Brides and grandmothers: challenges for older Filipinos in Australia

Butler Wilks, A 2012, Brides and grandmothers: challenges for older Filipinos in Australia, Doctor of Philosophy (PhD), Health Sciences, RMIT University.

Document type: Thesis
Collection: Theses

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Title Brides and grandmothers: challenges for older Filipinos in Australia
Author(s) Butler Wilks, A
Year 2012
Abstract Migration of women from Eastern or less developed countries such as the Philippines to the economically booming Western countries such as Australia for marriage or family reunion is a phenomenon that continues into the 21st century. This thesis examined the effects of migration of three groups of Filipino women (intermarried brides, intramarried spouses, and grandmothers) who migrated to Australia from the 1980s. One group, intermarried Filipino brides, settled in regional and remote areas of Australia, did not have children, and were primary caregivers of much older husbands, while another group, grandmothers, migrated in old age to look after their grandchildren in Australia to enable adult parents to participate in the workforce. The third group, spouses married to Fillipinos, achieved university education and left their professional jobs in the Philippines to join their husbands in Australia. Thus, utilising Wong’s (1993) resource-congruence model of adaptation, this study explored the psychosocial challenges confronting these three groups of Filipino women. Specifically, the study investigated the relationship between migration variables, coping strategies, acculturation, social support, and mental health of these women who were aged between 40 to 89 years and were recruited from metropolitan and rural regions across five Australian states (Victoria, South Australia, New South Wales, Queensland, and Tasmania). Using cross-sectional design, a combination of qualitative and quantitative approaches to data collection was utilized. The research was undertaken across two stages. First, Stage 1 comprised focus groups with both community leaders (CLs) and a group of Filipino women (FW) in Victoria to identify the stress, coping, psychosocial resources, acculturation, perceptions of kinship and family, cultural values and beliefs, and service utilisation of female Filipino migrants in Victoria. Second, using the themes identified from Stage 1, Stage 2 further explored the acculturation experiences, caregiving roles, psychological resources, social resources, coping strategies, mental health, and use of community health services by the Filipino women migrants in both urban and regional areas across Australia. In addition, follow-up interviews with eight intermarried Filipino women were conducted to examine the nature of their intercultural marriages in more detail.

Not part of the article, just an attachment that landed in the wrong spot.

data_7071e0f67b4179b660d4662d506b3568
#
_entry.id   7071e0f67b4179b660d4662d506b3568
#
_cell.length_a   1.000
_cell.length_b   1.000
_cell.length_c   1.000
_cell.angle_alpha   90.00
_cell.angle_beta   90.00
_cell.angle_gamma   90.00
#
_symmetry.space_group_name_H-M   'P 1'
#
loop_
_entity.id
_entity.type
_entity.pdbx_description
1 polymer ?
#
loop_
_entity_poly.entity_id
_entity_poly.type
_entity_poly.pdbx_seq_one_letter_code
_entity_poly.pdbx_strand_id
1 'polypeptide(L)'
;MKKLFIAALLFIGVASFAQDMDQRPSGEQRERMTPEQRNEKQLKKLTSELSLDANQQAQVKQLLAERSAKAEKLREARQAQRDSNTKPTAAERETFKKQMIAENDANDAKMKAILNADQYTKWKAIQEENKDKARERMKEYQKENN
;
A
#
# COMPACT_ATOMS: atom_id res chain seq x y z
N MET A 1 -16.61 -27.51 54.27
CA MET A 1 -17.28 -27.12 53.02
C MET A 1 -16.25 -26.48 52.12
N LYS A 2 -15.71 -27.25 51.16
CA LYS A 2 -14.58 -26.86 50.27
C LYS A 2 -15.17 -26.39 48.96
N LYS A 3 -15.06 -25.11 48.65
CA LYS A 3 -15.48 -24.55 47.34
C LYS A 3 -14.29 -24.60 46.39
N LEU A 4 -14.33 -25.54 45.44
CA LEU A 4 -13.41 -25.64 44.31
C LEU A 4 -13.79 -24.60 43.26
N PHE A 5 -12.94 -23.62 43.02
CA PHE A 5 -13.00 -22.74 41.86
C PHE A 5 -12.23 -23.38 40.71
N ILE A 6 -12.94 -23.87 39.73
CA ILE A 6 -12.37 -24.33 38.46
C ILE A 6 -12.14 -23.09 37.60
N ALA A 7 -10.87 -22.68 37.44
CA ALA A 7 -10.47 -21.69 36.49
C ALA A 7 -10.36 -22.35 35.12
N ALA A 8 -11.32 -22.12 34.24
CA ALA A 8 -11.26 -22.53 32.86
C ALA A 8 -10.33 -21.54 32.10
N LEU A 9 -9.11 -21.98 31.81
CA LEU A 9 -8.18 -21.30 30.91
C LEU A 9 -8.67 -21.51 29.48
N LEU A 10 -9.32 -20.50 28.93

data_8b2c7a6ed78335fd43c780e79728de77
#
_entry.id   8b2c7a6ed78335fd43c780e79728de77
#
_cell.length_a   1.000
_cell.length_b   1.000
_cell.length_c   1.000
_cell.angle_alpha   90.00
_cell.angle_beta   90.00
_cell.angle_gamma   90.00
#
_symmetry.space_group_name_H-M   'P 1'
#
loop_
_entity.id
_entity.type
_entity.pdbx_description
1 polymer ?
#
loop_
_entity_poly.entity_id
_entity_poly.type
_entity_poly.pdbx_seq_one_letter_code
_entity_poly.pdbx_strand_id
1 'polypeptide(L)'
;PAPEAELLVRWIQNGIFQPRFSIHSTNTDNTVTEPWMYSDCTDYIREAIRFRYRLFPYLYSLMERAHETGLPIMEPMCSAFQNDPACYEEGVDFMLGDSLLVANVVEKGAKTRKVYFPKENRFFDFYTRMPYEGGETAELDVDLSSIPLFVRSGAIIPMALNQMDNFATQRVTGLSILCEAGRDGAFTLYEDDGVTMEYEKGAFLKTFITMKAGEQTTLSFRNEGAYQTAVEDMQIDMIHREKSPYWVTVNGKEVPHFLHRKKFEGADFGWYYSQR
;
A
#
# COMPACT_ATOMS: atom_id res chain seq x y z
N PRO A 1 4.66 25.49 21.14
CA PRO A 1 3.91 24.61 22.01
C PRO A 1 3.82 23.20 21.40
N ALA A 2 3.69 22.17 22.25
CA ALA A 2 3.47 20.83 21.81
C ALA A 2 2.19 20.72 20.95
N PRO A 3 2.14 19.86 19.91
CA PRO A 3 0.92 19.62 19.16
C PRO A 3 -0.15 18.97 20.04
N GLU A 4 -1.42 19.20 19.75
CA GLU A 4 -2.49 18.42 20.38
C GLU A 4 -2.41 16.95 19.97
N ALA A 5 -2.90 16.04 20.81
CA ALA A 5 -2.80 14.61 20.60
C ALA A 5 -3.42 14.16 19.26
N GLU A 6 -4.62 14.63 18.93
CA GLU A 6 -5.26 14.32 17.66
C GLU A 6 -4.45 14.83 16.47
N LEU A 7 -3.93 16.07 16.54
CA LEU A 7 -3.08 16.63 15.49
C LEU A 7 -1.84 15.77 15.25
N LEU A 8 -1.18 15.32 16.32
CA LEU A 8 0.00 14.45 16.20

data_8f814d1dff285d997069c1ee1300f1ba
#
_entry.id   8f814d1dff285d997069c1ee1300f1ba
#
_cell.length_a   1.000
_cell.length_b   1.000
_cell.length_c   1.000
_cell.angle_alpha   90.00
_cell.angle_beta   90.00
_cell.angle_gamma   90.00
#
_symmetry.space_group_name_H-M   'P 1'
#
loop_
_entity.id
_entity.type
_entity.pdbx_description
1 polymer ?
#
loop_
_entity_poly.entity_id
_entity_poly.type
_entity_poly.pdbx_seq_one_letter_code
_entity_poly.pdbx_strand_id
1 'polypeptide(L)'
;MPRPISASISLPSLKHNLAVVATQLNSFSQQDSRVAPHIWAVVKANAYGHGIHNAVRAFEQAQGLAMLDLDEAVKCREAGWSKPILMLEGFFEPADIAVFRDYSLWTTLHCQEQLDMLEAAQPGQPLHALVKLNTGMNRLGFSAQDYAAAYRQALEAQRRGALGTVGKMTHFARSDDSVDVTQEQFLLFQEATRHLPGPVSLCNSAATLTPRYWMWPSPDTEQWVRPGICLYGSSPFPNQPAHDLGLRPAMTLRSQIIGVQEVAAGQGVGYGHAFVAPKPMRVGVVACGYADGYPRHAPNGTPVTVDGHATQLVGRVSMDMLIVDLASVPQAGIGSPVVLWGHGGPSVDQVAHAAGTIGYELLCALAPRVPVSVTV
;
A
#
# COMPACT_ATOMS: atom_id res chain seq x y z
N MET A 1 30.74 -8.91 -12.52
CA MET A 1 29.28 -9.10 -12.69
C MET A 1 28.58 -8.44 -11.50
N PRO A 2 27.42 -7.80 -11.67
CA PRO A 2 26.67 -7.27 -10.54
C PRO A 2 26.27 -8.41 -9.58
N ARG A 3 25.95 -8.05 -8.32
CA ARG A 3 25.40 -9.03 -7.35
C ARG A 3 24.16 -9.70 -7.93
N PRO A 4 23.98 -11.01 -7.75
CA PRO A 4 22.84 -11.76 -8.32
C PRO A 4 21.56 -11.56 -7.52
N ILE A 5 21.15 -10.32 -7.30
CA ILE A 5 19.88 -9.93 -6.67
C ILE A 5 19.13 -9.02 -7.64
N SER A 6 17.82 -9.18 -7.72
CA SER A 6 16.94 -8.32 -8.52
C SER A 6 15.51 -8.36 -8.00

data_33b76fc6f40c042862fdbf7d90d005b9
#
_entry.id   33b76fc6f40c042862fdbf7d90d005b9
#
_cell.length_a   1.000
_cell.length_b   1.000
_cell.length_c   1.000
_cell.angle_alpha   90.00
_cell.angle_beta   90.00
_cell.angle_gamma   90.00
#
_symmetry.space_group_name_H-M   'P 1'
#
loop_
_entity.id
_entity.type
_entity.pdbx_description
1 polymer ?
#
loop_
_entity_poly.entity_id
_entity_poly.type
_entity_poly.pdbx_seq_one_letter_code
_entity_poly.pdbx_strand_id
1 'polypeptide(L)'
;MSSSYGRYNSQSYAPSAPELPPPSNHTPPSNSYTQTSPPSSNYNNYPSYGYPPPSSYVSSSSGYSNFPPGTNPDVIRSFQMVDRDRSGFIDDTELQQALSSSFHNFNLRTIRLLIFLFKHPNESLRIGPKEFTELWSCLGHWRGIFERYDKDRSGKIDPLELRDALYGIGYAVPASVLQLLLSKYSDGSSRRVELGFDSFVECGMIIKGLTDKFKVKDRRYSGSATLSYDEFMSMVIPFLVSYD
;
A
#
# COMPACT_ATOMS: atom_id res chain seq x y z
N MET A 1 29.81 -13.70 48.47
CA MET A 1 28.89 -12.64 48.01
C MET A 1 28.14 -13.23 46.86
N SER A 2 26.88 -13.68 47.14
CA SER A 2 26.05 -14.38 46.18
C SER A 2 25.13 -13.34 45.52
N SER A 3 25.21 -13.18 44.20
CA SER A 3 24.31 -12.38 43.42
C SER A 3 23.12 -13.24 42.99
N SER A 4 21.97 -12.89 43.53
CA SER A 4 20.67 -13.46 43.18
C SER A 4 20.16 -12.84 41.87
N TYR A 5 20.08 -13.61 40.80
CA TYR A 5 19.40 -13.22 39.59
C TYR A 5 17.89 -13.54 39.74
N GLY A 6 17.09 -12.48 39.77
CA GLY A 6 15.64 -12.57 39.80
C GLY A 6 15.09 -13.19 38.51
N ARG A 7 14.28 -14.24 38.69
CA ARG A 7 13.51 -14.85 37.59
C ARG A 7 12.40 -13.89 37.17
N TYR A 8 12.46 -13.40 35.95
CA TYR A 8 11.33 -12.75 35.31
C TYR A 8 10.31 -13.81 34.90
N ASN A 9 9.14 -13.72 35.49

Degree Doctor of Philosophy (PhD)
Institution RMIT University
School, Department or Centre Health Sciences
Keyword(s) Migration
mental health
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